Once a year, a motley crew of superstars in supercars carve out an impossible, hedonistic adventure.
The Gumball 3000 -- now in its 16th iteration -- is an intercontinental car rally built on unabashed excess, unbridled thrills and kaleidoscopic changes of scenery.
Exactly where the cars and characters venture changes from year to year.
The 2014 rally -- which took place June 4-12 -- blitzed a path from Miami to Ibiza -- with flights and ferries to conquer seas, as required.
In rallies past, Gumballers have motored everywhere from Marrakech to Bangkok to Dubrovnik to, most remarkably, an incursion into North Korea in 2008.
It was there that British entrepreneur and Gumball 3000 founder Maximillion Cooper famously karaoked with the late Kim Jong-il.
Securing a place among the curious cast of Gumballers is no mean feat. It's a particular melange that makes up a participant: maybe he's rich, maybe he's famous, maybe he's a little reckless.
The one common strand?
A hunger for unusual adventures.
Naturally, such mighty exoticism and thrills come with a mighty price tag.
First things first: entry fee. This year, that was the better part of $100,000.
Broke yet? You still need a ride.
Though you can drive whatever vehicle you please, most entrants opt for tricked-out beasts: Porsche, Jaguar, Rolls Royce.
Saudi entrants, Team Galag, built an epic, street-legal replica of Batman's tumbler.
An insanely rare McLaren P1 graced the route this year.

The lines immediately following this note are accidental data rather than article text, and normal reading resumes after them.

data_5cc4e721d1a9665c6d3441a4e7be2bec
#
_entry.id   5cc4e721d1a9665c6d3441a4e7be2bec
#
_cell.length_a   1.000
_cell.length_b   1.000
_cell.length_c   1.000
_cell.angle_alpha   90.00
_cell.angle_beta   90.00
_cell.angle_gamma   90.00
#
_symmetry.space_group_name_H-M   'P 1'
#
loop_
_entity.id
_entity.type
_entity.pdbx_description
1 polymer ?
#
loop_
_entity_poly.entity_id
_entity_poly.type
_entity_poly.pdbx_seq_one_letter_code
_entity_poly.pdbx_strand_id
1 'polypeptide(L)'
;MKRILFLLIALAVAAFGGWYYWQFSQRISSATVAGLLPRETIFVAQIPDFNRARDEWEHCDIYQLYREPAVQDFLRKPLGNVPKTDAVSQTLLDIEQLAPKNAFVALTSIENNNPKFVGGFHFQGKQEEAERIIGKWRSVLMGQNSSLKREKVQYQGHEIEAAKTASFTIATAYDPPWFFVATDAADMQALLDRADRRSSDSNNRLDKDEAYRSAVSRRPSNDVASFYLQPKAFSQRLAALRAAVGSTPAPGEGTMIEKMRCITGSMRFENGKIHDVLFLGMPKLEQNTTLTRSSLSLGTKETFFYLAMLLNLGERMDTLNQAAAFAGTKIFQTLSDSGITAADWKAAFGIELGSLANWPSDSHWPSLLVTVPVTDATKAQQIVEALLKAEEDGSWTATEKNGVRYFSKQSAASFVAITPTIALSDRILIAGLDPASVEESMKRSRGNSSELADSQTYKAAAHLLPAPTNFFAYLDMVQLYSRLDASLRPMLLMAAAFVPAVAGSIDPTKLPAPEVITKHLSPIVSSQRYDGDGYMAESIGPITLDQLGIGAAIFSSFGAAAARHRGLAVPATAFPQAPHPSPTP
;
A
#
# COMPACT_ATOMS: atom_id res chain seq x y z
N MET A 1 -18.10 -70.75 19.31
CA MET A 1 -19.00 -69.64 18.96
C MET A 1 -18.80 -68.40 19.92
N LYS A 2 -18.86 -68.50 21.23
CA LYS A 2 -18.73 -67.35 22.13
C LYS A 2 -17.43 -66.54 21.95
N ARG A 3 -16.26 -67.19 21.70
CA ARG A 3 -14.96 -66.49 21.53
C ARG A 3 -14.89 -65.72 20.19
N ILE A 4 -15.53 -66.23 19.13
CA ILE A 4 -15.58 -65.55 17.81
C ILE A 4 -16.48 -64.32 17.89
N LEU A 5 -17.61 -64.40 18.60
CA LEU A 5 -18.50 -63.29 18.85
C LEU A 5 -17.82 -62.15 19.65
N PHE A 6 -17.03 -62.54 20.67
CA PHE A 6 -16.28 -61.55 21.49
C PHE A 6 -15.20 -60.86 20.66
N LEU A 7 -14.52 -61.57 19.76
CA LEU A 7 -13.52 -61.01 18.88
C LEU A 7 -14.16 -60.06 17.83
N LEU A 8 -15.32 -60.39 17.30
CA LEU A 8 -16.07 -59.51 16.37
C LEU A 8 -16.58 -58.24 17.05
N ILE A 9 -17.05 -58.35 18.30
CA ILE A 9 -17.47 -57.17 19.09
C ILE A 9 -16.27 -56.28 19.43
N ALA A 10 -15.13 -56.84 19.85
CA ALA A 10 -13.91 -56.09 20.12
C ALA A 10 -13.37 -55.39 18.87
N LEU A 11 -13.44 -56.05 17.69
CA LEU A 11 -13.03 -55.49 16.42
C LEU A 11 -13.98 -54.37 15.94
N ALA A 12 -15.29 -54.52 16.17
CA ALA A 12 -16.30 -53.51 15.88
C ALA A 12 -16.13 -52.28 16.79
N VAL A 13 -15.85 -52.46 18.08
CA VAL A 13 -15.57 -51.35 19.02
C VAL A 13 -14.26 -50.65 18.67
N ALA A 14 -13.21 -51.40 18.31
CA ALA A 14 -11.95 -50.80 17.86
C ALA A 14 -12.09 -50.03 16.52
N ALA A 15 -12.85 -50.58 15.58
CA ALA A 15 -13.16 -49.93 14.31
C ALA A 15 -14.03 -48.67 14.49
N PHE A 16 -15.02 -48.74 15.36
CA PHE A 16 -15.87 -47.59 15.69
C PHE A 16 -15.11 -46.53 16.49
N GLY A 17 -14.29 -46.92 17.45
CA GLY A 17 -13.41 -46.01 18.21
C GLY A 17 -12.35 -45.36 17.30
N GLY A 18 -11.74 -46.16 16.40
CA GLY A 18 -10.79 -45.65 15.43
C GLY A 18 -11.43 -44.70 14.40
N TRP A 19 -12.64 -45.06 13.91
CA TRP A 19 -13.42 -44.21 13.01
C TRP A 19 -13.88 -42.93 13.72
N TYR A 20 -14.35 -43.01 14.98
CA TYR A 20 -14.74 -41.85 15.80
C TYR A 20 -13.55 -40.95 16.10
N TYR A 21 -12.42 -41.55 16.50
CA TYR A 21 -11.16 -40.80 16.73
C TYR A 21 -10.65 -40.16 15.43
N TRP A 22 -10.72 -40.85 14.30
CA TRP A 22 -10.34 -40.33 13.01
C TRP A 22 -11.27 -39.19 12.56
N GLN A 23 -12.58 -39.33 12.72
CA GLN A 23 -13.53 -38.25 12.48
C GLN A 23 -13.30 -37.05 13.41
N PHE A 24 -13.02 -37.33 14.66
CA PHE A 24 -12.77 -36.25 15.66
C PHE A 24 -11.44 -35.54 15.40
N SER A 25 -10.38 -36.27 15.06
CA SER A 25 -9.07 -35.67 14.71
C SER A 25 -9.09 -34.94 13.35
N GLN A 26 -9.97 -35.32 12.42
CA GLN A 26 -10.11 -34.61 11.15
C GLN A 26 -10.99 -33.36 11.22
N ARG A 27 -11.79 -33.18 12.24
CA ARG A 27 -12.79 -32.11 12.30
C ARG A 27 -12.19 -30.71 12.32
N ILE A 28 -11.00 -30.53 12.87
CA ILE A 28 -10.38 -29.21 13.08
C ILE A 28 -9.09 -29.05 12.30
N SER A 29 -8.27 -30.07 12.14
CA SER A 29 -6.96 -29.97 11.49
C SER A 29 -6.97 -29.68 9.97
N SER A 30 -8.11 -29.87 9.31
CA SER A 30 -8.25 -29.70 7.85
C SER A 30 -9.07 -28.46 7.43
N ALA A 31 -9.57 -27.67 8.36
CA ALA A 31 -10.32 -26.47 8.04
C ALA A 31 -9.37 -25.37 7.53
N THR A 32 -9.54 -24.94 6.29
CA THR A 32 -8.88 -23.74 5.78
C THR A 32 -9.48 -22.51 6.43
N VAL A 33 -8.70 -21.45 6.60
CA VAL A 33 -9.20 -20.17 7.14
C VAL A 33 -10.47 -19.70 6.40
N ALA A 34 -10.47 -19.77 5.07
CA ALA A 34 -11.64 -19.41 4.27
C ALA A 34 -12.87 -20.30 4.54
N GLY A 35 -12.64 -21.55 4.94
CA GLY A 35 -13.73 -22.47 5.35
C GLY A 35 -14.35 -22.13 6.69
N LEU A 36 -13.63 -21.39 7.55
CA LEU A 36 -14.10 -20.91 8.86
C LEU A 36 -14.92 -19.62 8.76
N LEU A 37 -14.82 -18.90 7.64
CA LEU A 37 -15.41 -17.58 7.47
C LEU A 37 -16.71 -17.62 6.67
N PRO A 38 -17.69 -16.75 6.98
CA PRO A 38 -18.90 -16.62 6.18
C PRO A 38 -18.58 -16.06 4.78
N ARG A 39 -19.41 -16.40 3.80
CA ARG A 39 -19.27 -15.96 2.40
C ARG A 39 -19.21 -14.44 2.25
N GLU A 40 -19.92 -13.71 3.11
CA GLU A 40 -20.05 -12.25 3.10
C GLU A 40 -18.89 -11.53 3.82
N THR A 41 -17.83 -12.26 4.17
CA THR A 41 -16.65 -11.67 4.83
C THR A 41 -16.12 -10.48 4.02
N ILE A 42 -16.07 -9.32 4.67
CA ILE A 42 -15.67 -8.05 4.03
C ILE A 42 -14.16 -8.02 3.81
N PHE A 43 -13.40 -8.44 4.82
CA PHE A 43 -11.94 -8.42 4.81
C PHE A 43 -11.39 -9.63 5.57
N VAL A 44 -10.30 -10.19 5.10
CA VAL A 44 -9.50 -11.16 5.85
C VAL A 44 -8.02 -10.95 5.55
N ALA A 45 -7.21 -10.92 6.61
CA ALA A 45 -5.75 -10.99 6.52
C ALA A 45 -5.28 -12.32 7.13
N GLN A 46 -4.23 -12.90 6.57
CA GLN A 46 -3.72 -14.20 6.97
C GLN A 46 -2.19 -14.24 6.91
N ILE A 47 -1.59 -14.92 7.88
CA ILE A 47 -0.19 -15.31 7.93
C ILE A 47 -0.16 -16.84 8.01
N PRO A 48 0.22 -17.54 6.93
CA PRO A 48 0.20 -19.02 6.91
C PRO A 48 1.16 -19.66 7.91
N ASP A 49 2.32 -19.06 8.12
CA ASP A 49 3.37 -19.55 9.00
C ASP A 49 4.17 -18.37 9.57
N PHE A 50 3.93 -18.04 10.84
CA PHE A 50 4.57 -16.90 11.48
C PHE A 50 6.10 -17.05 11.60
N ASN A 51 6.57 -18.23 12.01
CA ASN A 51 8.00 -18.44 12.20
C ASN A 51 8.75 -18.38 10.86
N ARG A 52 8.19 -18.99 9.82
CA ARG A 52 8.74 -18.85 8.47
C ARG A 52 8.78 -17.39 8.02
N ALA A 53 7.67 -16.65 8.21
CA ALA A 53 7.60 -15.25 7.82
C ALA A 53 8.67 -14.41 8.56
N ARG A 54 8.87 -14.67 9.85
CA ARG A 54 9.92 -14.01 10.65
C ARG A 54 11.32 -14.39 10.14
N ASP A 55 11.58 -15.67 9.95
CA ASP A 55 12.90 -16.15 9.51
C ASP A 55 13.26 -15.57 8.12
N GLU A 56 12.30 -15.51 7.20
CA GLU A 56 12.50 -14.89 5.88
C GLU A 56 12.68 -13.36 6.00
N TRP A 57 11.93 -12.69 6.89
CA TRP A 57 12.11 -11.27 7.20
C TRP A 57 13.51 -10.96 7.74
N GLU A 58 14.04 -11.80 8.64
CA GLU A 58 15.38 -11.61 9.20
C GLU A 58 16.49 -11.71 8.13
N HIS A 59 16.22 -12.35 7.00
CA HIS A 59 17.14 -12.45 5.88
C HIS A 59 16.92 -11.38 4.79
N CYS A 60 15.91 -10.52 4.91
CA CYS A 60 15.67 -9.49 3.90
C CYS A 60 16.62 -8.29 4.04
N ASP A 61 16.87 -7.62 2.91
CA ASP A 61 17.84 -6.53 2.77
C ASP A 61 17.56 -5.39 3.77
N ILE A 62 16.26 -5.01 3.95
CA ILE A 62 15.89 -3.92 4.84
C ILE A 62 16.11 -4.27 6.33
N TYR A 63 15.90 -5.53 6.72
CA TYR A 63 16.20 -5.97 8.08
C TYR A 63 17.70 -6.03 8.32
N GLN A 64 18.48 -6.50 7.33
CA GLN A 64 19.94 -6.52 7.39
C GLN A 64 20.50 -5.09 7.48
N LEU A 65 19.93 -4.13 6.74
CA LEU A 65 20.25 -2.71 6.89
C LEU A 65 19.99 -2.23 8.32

These ain't your average garage projects and these aren't your average drivers.
Even discarding the celebrity presence -- of which there was plenty this year -- I met no fewer than eight multimillionaires in my week with the rally.
But with no shortage of ways to blow cash in exotic and unorthodox ways, the question is why -- why this?
"There's no purpose to it," grinned rapper Xzibit one foggy morning in France. "It's the camaraderie -- the brotherhood."
As participants remind me evangelically: this isn't a race -- this is a matter of pride and joy and adventure, not milliseconds.
"It isn't about racing," says Gumball 3000 founder Cooper. "It never has been."
What they mightn't tell you is that it's about status, too.
"It's like going to dinner and pulling out a black card, a gold card and a debit card. This is the one you want to be carrying around," says entrepreneur and multi-time participant Caleb Garrett, who has Gumball 3000's logo tattooed to his forearm.